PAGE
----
The first type of winding would have been from very shallow diggings at the outcrop or basset edge where the coal could not be lifted from the seam to the surface manually. Probably the next move was to haul the coal in a receptacle such as a basket or box just using pull-power probably by several people once the weight was too much for one person to haul.
Because of the strain and going ever deeper a framework was erected over the mine shaft and a rope was suspended over a pulley wheel which then gave an easier way of raising the coal.
The next idea then was to attach the hemp rope at the top of the shaft onto a windlass keeping the pulley wheel and then by turning the handle attached to a drum the coal could then be raised up the shaft by one person who could have been a woman assisting her husband or man who worked the coal and filled the receptacles to be raised.
Obviously I can imagine that frequently there would have been slip ups whereby the person doing the wallowing would release the handle and the receptacle and its contents would fall back down the shaft probably onto the miner at the bottom who may well have received injuries, some severely and some fatal.
A cog was then added to the side of the horizontal barrel and a ratchet attached to it so that if the person let go of the handle the ratchet would drop into the cog and lock the wallowing barrel and prevent the receptacle falling down the shaft.
As shafts were sunk deeper a new method had to be found for raising the coal in baskets or corves (introduced from Germany in 1654). An elaborate large drum turning on a post allowed the rope that was wound round the large wooden drum several times to pass over the pulley wheel as before but now a horse or donkey could be driven round the outside of the shaft raising the receptacle in one direction and lowering it by driving the animal in the opposite direction. This was called a cog and drum system.
The next improvement was the application of a simple steam raising engine and the rope was again wrapped round a drum several times and the rope fixed to a crank on the engine could raise or lower the coal in a variety of containers as before but using steam power not manpower. These were called gins (a corruption of engine) or whim gins.
Further progress allowed larger horse power engines to be made to allow heavier and larger amounts of coal to be raised from deeper shafts to the surface. Hemp ropes had been stitched together to form flat ropes that were much stronger than a single hemp rope say 1 inch diameter. Cages were then installed in shafts and these were captivated by rigid wooden guides and later steel coiled conductor ropes kept vertical and steady be hanging heavy round cheese weights on the end in the pit shaft sump. The winding ropes were also gradually changed to lock coil steel ropes.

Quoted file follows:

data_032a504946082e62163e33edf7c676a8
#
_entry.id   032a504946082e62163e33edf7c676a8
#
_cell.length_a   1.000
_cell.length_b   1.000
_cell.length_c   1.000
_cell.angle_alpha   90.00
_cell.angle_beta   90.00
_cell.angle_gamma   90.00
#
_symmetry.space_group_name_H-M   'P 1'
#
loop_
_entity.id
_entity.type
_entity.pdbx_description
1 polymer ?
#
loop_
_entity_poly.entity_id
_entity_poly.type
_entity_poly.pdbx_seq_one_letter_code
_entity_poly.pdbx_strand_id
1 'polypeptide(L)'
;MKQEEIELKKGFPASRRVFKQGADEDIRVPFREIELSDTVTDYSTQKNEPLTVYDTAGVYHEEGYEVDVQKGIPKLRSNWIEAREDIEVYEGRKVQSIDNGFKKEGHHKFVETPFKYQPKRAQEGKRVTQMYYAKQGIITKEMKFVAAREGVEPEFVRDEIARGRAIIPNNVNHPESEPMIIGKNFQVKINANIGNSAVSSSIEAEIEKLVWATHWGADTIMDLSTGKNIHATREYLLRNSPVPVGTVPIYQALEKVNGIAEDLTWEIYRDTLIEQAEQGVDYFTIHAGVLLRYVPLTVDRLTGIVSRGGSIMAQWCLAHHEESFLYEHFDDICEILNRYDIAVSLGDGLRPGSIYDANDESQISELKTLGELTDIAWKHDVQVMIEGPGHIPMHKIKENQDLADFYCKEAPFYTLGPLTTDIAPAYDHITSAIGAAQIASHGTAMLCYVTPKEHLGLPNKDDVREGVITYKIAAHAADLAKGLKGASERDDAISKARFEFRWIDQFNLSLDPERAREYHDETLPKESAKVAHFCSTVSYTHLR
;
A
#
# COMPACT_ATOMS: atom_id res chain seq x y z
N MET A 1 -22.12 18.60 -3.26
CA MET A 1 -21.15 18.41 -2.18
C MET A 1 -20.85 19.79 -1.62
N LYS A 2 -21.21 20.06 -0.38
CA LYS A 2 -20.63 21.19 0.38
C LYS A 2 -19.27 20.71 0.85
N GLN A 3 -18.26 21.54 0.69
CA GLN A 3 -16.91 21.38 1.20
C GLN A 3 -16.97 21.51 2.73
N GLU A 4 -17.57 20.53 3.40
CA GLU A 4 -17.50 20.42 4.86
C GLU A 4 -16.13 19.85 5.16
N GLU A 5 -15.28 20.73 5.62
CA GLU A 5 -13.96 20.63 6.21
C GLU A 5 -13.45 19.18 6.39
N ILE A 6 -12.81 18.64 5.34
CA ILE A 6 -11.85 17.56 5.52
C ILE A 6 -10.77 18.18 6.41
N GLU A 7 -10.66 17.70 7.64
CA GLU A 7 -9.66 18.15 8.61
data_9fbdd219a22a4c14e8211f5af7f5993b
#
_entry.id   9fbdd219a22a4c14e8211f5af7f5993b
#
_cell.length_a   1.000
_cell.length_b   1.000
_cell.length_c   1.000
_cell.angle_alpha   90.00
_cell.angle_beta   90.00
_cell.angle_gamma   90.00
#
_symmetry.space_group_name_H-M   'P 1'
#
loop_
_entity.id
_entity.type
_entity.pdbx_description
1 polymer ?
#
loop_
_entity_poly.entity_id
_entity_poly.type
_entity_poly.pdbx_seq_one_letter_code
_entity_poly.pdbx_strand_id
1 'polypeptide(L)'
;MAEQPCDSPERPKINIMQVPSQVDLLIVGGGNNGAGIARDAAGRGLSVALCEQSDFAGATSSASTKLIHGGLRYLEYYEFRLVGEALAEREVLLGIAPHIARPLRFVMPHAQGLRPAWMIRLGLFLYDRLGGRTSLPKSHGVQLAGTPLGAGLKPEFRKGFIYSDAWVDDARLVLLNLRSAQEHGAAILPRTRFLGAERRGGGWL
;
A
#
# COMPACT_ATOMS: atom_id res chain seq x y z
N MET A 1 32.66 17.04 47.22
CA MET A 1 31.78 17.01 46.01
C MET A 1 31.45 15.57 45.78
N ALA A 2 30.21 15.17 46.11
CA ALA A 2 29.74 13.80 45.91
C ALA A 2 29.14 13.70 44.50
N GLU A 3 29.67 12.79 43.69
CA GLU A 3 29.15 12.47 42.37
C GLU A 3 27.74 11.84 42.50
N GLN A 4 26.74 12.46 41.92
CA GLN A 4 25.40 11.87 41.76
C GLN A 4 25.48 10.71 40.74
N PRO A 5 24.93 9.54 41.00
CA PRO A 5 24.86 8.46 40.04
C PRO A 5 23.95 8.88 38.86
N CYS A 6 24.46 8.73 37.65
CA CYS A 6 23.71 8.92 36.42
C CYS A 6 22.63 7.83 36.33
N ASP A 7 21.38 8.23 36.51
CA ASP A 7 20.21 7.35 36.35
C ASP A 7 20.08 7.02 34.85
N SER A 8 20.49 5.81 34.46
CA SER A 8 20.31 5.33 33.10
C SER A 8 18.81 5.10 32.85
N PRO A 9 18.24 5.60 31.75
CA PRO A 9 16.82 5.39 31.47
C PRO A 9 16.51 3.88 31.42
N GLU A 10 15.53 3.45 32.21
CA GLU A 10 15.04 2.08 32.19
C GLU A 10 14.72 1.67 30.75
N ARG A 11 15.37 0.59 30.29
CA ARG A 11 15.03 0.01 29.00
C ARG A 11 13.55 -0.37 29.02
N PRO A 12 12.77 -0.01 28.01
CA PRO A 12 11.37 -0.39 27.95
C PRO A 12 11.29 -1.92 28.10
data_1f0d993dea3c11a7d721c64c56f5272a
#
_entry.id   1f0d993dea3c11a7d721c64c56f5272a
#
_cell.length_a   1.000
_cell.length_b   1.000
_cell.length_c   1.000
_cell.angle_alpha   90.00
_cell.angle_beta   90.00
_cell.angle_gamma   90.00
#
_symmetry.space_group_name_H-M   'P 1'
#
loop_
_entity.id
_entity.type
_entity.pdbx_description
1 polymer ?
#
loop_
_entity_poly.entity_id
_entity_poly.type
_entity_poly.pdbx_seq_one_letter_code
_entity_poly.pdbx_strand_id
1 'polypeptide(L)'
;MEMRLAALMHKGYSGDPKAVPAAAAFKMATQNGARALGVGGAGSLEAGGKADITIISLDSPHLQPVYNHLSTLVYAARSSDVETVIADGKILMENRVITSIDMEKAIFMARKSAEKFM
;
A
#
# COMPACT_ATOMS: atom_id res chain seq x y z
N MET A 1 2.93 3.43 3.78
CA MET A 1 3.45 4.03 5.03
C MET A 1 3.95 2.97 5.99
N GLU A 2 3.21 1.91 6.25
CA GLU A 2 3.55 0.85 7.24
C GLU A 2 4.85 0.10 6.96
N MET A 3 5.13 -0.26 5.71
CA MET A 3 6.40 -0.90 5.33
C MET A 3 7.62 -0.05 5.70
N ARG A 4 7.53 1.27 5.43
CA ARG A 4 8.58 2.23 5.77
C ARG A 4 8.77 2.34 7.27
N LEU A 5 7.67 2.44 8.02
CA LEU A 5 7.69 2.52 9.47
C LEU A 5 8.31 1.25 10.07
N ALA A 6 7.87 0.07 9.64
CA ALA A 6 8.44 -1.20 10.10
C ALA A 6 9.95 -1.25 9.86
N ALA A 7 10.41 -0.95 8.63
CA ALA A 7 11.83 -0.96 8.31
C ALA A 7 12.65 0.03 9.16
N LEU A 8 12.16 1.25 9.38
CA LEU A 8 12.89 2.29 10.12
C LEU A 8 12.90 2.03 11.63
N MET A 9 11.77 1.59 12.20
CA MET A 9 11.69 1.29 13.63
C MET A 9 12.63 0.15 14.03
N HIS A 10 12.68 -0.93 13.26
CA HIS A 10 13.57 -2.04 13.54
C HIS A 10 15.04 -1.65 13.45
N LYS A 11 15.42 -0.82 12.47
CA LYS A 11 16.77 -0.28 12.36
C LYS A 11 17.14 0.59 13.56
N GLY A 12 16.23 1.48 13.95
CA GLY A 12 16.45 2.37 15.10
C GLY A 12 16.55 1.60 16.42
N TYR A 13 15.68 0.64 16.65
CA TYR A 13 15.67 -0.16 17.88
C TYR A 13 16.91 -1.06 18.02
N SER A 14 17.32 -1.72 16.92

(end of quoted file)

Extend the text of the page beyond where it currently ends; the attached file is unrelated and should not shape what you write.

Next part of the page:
Larger receptacles such as tubs with wheels running on rails could then be raised in the cage. These early tubs were generally planks of wood fastened to a steel or cast iron framework. These were later replaced by all steel tubs in the 1940s. Larger and larger tubs were built ranging from ¾ ton to 7 tons capacity mine cars being raised as before in steel cages.
To allow a better payload to be raised from deeper and deeper shafts a container called a skip was attached to the rope and winding engine and raised or lowered in the shaft and commensurate with that the size of the winding engine was increased. Banks of Lancashire round ended boilers for example fuelled by coal and softened water to raise the steam for this operation had to be manned continually by stokers to maintain steam pressure to allow winding to be carried out.
Lightweight skips of aluminium were then designed and installed allowing a greater payload to be raised from deeper shafts thereby increasing the efficiency and the output per wind.
Further development was the installation of larger horsepower electric winding engines replacing the boilers and the stokers. Automation of the winders again increased the efficiency of shaft utilisation time because human intervention was removed.
If it was feasible a surface drift or adit would be driven down to the pit bottom area and then all the output could be brought out of the pit on conveyors, not relying on cages or skips being wound up the shaft thereby releasing the shafts for just manriding and materials.